Big Ears and Knoxville microcinema masterminds Public Cinema are thrilled to announce the core of the film screenings at the 2019 festival, which will turn the University of Tennessee’s UT Downtown Gallery into a provocative movie house throughout the month of March. The works of four filmmakers with very different but equally compelling approaches to the screen get their own days in the Gallery, with their works shown as repeated loops or in enormous uninterrupted blocks. Like the music festival itself, the film component of Big Ears 2019 is honored to bring challenging, riveting, and rewarding work to Knoxville.
Public Cinema’s partnerships with Big Ears have been artistically audacious from the start: During their debut at the festival in 2016, they showed a 35mm print of Sun Ra’s landmark Space is the Place, hosted a Q&A with Laurie Anderson around Heart of a Dog, and invited Jodie Mack to sing and rap to Dark Side of the Moon. In 2017, they showcased films by Jem Cohen and Jonathan Demme and a series of experimental shorts, followed by a tantalizing assortment of 3D programming and the 50th anniversary of Canyon Cinema in 2018. MovieMaker Magazineeven named these events one of the 25 coolest film festivals in the world. Though the size of the screen and room is smaller this year (in part in an effort to begin planning for some colossal 2020 surprises), this year’s filmmakers—Beatrice Gibson, Wang Bing, Johann Lurf, and Jodie Mack—are some of the medium’s most vital modern voices. Read more here.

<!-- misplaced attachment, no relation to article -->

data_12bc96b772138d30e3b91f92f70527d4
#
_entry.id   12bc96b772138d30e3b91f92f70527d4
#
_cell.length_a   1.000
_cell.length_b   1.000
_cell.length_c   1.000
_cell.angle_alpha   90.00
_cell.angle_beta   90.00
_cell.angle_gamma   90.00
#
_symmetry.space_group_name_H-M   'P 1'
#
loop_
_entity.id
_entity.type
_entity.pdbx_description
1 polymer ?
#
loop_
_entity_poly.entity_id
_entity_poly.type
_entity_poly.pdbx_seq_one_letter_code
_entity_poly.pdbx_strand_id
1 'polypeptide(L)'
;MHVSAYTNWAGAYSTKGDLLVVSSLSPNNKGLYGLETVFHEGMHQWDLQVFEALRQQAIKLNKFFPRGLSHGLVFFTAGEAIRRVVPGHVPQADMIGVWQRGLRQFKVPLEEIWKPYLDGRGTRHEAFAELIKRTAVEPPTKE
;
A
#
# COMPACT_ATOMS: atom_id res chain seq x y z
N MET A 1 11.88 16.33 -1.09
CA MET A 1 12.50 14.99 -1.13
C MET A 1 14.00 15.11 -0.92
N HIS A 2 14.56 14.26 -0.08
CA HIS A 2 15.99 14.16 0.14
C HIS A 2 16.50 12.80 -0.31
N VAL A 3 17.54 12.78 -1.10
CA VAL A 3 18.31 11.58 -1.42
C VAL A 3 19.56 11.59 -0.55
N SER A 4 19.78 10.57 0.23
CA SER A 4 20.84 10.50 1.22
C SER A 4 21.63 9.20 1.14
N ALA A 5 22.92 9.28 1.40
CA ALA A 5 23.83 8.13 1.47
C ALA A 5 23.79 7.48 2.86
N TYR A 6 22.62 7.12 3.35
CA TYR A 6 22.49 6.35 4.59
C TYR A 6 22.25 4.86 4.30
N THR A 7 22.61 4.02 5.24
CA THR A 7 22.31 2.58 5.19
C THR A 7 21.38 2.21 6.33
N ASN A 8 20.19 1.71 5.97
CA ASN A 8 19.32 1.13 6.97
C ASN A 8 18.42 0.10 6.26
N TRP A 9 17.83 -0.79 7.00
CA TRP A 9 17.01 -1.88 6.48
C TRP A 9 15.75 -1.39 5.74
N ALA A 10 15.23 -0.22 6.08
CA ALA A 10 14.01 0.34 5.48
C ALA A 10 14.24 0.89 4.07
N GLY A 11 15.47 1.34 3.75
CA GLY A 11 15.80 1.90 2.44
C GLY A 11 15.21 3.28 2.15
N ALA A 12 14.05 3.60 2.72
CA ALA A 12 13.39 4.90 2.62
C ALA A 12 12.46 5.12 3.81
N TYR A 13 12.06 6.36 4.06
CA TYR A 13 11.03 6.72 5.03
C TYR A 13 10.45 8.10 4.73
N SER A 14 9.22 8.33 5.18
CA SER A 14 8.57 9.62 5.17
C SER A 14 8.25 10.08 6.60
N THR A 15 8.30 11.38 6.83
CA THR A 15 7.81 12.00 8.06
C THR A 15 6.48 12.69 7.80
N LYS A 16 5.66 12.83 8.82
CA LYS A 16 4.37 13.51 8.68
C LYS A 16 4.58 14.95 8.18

FRIDAY, 22 MARCH – SUNDAY, 24 MARCH
Mosaic Interactive is a suite of interdisciplinary works that explore our collective dreams, memories, and rituals through the lens of song and storytelling from around the globe. Big Ears 2019 is honored to welcome a team of artists from Morocco, Turkey, Indonesia, Palestine, South Africa and the U.S. to present works that journey through liminal spaces between past and present, waking and sleeping, human and spiritual. Learn more here.
Admission to this special Wednesday performance is not included with Big Ears Festival passes.
It is a long-running Shakespeare debate: Who is the “Dark Lady” he describes with such lust and longing in his sonnets? Various scholars have pursued the question over the years, whittling down the possibilities to select candidates of Mediterranean origin. But in her compelling 2015 collection of poetry called Lucy Negro, Redux, Nashville writer Caroline Randall Williams took a more literal (and, for some, more controversial) approach by identifying the Dark Lady as someone of African descent. She gave personality and meaning to Shakespeare’s muse, developing her as a person and not just as the bard’s spark.